Here in Vermont, Republican Gov. Jim Douglas, a.k.a. Gov. Scissorhands, Ho-Ho’s successor, easily won reelection. And under the Golden Dome, the straightlaced Republican-born-and-bred Democrat, Rep. Gaye Symington, emerged as a new-style Speaker of the House. Unlike her predecessors, this Simple Symington finds “politics” to be beneath her. She’s has so far managed to lose to GOP Jim on all the biggies, such as health care and climate change. This despite having the largest Democrat/Progressive majority in history.

It was enough to make yours truly quit drinking. Literally. December 2, 2004. The last John Power Irish whiskey on the rocks at Finnigan’s. The College Street watering hole is under new ownership these days. The rumor on the street is, the Finnigan boys had to sell after we stopped occupying our seat at the bar.

Not true.

Our health habits improved, but the Vermont political scene got increasingly boring. For the first time ever, the weekly column that used to gush out every Tuesday morning became a struggle, and one we dreaded.

Instead of bagging it and finding something new, however, yours truly simply let the depression roll in. After all, successful political columnists don’t give up a good thing, right?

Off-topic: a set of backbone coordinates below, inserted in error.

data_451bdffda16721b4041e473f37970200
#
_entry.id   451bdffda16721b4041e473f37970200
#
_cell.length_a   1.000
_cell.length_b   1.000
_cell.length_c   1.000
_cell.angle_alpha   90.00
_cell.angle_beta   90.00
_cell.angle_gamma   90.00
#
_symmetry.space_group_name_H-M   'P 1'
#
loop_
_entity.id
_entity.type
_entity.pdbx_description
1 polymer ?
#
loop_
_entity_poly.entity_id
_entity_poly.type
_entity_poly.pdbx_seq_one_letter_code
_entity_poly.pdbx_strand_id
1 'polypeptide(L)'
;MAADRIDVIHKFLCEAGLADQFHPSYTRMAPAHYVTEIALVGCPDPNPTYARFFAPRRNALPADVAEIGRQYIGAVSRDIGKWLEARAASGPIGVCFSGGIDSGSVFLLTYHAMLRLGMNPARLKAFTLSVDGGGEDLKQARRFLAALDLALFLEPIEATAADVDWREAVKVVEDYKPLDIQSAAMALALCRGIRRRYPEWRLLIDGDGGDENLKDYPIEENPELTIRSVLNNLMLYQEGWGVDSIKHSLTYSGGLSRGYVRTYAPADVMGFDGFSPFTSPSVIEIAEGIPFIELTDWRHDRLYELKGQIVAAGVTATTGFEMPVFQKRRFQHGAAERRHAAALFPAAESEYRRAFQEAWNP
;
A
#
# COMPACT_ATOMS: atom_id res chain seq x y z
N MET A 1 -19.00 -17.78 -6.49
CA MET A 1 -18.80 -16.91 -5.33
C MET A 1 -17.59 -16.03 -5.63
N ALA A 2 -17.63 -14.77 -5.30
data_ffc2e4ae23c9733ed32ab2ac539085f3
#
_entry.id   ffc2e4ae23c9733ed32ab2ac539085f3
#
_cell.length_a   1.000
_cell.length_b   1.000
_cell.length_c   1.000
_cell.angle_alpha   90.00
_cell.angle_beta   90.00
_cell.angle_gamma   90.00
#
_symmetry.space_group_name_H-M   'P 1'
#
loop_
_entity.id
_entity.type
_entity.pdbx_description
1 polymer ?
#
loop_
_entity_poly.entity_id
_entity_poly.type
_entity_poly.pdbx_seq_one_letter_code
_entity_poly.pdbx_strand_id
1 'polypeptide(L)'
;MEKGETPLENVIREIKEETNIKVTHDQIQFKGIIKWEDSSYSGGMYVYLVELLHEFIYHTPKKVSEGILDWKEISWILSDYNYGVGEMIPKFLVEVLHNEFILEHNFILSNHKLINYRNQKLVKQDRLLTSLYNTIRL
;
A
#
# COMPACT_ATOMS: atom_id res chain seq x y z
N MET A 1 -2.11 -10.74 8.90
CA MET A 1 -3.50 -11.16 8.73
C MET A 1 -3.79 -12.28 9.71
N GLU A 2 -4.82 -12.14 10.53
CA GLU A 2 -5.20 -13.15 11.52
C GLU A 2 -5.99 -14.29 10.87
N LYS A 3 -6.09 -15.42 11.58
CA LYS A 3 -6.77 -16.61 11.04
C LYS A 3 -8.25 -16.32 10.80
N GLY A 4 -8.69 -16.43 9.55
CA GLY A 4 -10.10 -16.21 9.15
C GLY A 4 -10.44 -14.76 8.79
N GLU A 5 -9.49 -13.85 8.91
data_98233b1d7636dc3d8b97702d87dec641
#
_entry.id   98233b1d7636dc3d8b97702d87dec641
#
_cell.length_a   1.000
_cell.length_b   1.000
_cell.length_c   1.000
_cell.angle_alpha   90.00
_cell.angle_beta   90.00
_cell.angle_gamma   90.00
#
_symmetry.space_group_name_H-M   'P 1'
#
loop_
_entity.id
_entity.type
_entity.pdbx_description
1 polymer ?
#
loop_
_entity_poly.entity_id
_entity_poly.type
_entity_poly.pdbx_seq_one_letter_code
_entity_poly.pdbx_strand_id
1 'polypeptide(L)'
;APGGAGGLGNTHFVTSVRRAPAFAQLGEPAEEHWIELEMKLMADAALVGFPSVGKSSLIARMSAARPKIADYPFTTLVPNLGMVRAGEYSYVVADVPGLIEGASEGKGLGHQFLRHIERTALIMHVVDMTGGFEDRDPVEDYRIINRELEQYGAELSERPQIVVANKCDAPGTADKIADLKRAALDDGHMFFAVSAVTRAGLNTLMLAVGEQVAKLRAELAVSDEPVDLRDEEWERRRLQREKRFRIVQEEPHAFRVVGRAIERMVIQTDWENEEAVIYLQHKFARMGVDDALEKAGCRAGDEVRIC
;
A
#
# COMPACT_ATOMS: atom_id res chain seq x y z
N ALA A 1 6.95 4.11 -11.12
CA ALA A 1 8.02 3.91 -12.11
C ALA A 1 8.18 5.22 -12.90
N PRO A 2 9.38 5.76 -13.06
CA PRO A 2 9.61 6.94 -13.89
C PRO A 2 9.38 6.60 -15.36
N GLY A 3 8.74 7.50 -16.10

The first warning sign was coming down with cancer back in January 2007. A fast-growing, fist-sized lymphoma under my breastbone. Untreated, the end would have been fast, but we love a fight. And after six months of heavy-duty chemotherapy up at the Mary Fanny on Hospital Hill, we won the round.

That’s when the second warning sign popped up, and a surprising one it was: OK, you beat cancer, Pedro, now what? Back to doing that which is making you miserable?

It’s taken a few months of deepening depression to realize the simple truth: Life cannot continue like this. And the magical words of a friend uttered last month — “You deserve to be happy” — have been ringing in my ears since she spoke them.

That’s why the column and the blog stopped two weeks ago. We finally acknowledged the unhappiness generated by writing them. And you know what? We haven’t felt this good in years!

Let’s be clear. Our health is excellent. And the writing will continue — it is the love of our life. But after more than 25 years, the curtain is going down on “Inside Track.” It’s time for a breather.

Fact is, there are a whole lot of other things we’ve wanted to write, and now we’re making the time to do so.


Editors' Note: Peter Freyne is retiring from "Inside Track," and we're gonna miss him. But we're leaving his blog, Freyne Land, up for now so that he may post from time to time. Whatever Peter does next, you'll read about it in Seven Days. Meanwhile, he promises to help us find, and groom, our next political columnist. Stay tuned...

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About The Author

Peter Freyne

Peter Freyne

Peter Freyne, 1949-2009, wrote the weekly political column "Inside Track," which originated in the Vanguard Press in the mid 1980s; he brought it to Seven Days in 1995. He retired it shortly before his death in January, 2009. We all miss him.